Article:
The rare Fender Champ II—and some ways to improve it.
I came across your article about the early Rivera/Fender Champ mod and was wondering if you knew much about the Champ II, which is an 18-watt, Princeton-like circuit. I’m looking for a good, shimmery clean platform that takes pedals well, but can turn the corner into tweed territory for the ultimate home jam/recording amp. (I’m looking for that “Wicked Game”/“Riviera Paradise”/“Wind Cries Mary” sound.) Right now the all-stock amp sounds good enough, but its “shimmer” isn’t quite there. I was considering buying a new 10" speaker for it, but I feel this would be a great amp to turn into a head unit to experiment with a variety of cabs, especially since it only cost me $300. I’d appreciate any insights you might have.
Thanks for your question. The Champ II is a cool little amp with quite a few modification possibilities, so let’s see what we can do.
You don’t see many Champ IIs, probably because it was apparently made for only two years—1982 and 1983. Its size might lead you to believe it’s nothing more than a standard Champ with an extra control, but it turns out size is about the only trait it shares with the ubiquitous Champ. The Champ II contains a healthier 10" speaker and is loaded with two 6V6 output tubes for a 12-watt wallop. This should be more than adequate for a home jam and recording amp, so let’s first see if we can add some shimmer.
In the schematic, note the two 500 pF ceramic capacitors (Image 1) at V1, one attached to pins 1 and 3 and the other to pins 6 and 8. These caps bleed off high frequencies. Typically caps like these are installed to prevent oscillation, but I don’t believe there’s enough gain in these amps to worry about that here. My theory is that they’re used to compensate for the bright guitars and strings of the era, or possibly to give the amp more of a singing midrange voice. Either way, they may be reducing the amp’s shimmer quality. Try lifting them one at a time and see what happens. You don’t need to fully remove them at first—just lift one leg of each. I’d do this at pin 1 and then pin 6. Be sure the amp is off and the filter caps are bled, as pins 1 and 6 are high-voltage points.
Next, let’s look at the phase inverter stage. I’m going to suggest a mod to enhance the amp’s clean aspects by keeping the output signal more symmetrical at higher volumes. (I didn’t invent this mod—it’s been done for years in amps using a “cathodyne” phase inverter.) If you follow the wire connected to V2 pin 7 (grid), you’ll see it attaches to a .01 µf cap and a 1M resistor. Disconnect the 1M resistor from the junction of the 56k and 1k resistors and connect it to the opposite end of that same 56k resistor (Image 2). Now install one end of a new 2.7M resistor from the opposite end of the 1M resistor where it connects with the .01 µf cap.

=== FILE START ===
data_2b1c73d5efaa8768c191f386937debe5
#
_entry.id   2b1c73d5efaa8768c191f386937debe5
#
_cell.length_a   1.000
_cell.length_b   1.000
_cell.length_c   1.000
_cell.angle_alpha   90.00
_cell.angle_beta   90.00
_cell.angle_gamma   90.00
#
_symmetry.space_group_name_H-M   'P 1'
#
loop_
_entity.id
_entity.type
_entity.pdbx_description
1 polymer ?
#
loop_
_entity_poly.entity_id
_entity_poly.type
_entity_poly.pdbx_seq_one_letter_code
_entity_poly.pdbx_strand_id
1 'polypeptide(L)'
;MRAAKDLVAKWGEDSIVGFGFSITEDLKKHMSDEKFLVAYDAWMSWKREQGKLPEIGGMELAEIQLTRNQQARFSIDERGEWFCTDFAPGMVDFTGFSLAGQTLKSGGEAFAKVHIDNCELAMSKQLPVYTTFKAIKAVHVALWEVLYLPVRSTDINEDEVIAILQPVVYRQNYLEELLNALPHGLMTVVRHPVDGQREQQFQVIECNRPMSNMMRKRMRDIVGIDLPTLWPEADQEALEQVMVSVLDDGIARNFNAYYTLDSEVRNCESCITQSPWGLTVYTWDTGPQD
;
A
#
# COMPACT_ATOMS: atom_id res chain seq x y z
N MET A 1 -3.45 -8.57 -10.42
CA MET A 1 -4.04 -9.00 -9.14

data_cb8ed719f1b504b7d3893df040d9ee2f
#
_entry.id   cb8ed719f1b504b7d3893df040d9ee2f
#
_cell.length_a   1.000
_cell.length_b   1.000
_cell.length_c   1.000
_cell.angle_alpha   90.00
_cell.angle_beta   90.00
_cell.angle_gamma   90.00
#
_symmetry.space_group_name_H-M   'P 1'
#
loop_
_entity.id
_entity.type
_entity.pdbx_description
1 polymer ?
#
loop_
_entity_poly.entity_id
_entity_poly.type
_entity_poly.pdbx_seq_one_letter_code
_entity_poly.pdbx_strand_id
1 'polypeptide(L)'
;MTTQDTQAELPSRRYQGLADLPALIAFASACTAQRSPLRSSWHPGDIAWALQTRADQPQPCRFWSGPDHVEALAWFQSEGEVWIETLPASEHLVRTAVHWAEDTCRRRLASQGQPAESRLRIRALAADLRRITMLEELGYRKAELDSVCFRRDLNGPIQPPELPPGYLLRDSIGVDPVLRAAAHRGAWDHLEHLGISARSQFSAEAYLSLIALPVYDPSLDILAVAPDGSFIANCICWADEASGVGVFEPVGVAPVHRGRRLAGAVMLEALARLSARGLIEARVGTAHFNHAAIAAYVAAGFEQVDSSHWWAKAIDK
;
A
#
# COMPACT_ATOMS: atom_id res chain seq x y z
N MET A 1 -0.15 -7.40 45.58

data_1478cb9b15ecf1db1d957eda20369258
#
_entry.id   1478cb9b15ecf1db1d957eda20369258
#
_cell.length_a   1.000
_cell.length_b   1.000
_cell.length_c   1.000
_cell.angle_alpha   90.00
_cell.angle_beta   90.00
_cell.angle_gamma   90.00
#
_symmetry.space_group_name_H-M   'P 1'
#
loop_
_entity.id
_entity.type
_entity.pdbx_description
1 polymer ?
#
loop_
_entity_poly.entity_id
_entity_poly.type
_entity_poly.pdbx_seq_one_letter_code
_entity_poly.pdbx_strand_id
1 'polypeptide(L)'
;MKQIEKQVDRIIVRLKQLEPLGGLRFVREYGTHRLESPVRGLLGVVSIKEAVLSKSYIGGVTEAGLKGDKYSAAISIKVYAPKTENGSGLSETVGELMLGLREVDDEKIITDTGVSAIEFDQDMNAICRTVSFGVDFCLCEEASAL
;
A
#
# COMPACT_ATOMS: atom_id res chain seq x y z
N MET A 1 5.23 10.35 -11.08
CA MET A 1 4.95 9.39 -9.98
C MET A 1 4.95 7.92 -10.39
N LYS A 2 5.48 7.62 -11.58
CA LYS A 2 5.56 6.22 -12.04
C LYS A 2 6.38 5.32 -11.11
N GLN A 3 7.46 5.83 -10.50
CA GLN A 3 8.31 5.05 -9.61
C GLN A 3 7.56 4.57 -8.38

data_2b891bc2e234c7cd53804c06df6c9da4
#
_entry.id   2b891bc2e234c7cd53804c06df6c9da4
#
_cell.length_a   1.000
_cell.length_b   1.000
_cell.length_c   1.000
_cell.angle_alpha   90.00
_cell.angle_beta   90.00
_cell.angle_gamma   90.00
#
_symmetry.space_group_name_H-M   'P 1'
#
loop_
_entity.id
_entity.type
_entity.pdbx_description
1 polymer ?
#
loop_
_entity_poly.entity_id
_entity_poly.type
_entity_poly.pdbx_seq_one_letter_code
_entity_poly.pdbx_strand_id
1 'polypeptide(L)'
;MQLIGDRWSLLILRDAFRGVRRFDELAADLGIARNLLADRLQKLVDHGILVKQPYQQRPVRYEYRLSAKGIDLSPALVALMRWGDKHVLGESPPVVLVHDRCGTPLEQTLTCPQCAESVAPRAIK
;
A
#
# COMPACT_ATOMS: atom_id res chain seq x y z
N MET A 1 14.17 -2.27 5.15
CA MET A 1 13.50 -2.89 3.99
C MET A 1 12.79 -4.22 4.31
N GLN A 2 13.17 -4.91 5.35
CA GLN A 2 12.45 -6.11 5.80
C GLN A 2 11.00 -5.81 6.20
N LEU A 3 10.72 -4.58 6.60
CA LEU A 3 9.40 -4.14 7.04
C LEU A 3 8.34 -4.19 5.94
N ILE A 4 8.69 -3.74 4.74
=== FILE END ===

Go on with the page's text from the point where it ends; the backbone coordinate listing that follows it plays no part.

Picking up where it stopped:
Almost directly across the board from this point is another 56k resistor. One end connects to V2 pin 6, and the other end connects to the large filter capacitor. Connect the other end of the 2.7M resistor to the filter cap end of the 56k resistor (Image 3). This sets a constant bias voltage on the grid of the phase inverter, keeping the signal more symmetrical at high signal levels. Some say that removing the asymmetry (uneven waveform) changes the character of the amp. But while asymmetrical clipping can have its place, as in the standard Champ, I believe this change will give the amp a bit more openness and possibly a truer response from pedals.
Now let’s see if we can add a little tweed factor. If you follow the wire from the counterclockwise (CCW) leg of the bass pot, you’ll see it connects to a 4.7k resistor and .047 µf cap. The other side of that resistor connects to a jumper that goes to ground (Image 4). This resistor actually performs two tasks: First, it sets the amp’s midrange, like having a typical 10k mid control pot set at 5 on the front panel. (Increasing this value lets more mids through.) It also acts as a ground reference for the entire tone stack. Lifting this resistor from its ground connection effectively removes the tone stack from the circuit. And guess what? Tweed amps don’t have these tone stacks! (Yes, most have a tone control, but it’s completely different.) Because the tone stack robs a considerable amount of signal, removing it from the circuit substantially increases the amp’s gain. (In fact, this is actually used as a boost function in D-style and other amps.) Now, this won’t make the amp sound like a tweed and may not be a sound you want all the time, so you might consider having it as a switched option for that occasional extra push.
This is an amp that lends itself well to modification, and there are quite a few other mods you can experiment with, but I have to end it here. I hope these suggestions help take your Champ II to the next level.